Save the Children Statement

Friday 27 July 2018

Save the Children Statement

In response to the announcement from DFID at the Disability Summit, co-hosted by the Government of Kenya, that UK Aid will no longer fund orphanages, Wang Le, Country Director for Save the Children Kenya, said:
"Save the Children welcomes the commitment from the UK government to promote family and community-based care for all children whenever possible, especially for vulnerable groups like children with disability.
"By suspending the registration of new orphanages, the Kenyan government also acknowledges that fostering or adoption by Kenyan families would be a better alternative for children.
"We know that children with disabilities are often stigmatised as we have heard such stories from children directly. They themselves told the Kenyan Government their concerns at a recent Save the Children event ahead of this landmark summit. 
"It's crucial that parents are supported to care for children with disability, which is why Save the Children and partners provide support to county governments to conduct surgeries and to make prosthetic limbs, wheelchairs and physical therapy accessible to children. In linking families to income generating initiatives, parents cope better with the additional pressure disability care places on their finances, making it possible for children to grow up in a family setting.
"Mass, abrupt, closures of orphanages would be problematic. But systematic plans towards ending childhoods spent in institutional care would enhance the quality of life for 8 million children currently cared for in orphanages and protect them from potential physical, social and emotional harm.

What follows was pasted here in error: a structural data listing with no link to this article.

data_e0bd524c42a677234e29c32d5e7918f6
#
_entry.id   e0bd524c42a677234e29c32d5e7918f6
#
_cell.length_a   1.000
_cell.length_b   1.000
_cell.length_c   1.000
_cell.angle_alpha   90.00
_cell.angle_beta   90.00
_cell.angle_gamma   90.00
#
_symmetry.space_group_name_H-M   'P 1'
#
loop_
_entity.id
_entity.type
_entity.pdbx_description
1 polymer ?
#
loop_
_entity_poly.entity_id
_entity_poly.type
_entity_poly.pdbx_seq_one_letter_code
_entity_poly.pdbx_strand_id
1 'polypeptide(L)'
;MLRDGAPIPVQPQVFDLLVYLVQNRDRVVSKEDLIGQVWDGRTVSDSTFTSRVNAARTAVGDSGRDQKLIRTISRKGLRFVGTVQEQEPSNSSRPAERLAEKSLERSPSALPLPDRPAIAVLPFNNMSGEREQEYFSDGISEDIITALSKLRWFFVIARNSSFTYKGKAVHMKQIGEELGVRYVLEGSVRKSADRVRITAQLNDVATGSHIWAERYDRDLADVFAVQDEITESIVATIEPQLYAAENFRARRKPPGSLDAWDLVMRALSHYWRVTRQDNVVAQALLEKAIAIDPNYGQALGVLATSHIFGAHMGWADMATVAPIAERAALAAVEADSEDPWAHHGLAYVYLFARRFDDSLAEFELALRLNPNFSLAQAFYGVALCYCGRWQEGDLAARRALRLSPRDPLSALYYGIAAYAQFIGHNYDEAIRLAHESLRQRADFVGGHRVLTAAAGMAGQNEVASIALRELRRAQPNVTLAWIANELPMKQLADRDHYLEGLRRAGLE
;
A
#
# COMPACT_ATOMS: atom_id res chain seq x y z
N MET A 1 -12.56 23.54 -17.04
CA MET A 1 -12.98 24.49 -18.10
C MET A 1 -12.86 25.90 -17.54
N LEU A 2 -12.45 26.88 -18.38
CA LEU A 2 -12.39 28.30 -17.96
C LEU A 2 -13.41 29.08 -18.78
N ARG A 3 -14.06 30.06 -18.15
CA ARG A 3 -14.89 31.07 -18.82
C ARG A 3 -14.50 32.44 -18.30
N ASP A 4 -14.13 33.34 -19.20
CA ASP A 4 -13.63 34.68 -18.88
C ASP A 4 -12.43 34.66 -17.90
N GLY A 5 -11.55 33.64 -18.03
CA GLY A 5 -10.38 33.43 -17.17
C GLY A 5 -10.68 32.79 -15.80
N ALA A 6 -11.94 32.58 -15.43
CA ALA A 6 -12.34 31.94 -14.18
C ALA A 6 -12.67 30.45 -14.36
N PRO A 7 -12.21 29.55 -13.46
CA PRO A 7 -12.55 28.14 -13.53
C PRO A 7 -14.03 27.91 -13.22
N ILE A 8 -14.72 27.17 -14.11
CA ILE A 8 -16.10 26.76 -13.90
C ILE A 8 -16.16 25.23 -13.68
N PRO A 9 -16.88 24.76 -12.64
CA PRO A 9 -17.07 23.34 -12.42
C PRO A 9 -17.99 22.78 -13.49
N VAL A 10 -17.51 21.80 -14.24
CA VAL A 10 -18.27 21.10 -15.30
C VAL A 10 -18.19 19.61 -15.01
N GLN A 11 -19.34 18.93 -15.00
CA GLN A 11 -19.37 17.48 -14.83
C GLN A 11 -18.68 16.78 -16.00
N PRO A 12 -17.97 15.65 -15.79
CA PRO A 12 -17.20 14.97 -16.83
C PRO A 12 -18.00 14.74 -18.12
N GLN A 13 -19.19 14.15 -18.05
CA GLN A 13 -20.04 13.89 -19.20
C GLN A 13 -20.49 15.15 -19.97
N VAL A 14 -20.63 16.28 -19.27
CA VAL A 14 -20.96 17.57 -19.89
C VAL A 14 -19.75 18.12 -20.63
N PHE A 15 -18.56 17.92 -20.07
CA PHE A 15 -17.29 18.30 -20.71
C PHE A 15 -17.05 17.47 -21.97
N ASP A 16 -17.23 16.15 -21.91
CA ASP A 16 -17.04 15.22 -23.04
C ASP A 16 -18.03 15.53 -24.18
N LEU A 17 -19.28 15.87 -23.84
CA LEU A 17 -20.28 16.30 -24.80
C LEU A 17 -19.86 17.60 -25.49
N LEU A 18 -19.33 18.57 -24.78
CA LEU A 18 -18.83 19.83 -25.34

"In fact, 80% of children in childcare institutions globally have at least one parent alive. Research shows they are more likely to suffer from stunted growth and have a lower IQ than those who are raised in a family environment. Children under three are specifically at risk of permanent damage to their brains and bodies. 
"The mere presence of an institution can encourage the abandonment of children, lead to profiteering and child trafficking. Save the Children has long campaigned for children to be brought up in a family setting and has highlighted the dangers of institutions. 
"The increasing trend of 'voluntourism', where gap year students visit 'orphanages' is of great concern in Kenya and across the globe. Parents are conned into believing their child is being taken away for a better education. But the children are paraded to tourists as a money spinner. The 'cute' and selfie-friendly children are well fed while the disabled children are hidden from view. 
"Actually all these children would be better off with relatives, which is why Save the Children works around the globe to reunite families and support parents to bring their children home."
Notes to editor:
Save the Children, together with the Better Care Network, started ReThink Orphanages, a network of organisations from the travel, tourism, education and child protection sectors to discourage orphanage volunteering and encourage more ethical volunteering options which promote families and communities.
We have an ongoing dialogue with the travel and tourism industry including those working in Kenya to ensure children are protected and with their families wherever possible. 
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Children with disabilities in Kenya being supported to grow up in a family setting:

Joy, a 12 year old girl in South Sudan whom Save the Children helped reunite with her family after four years in an orphanage: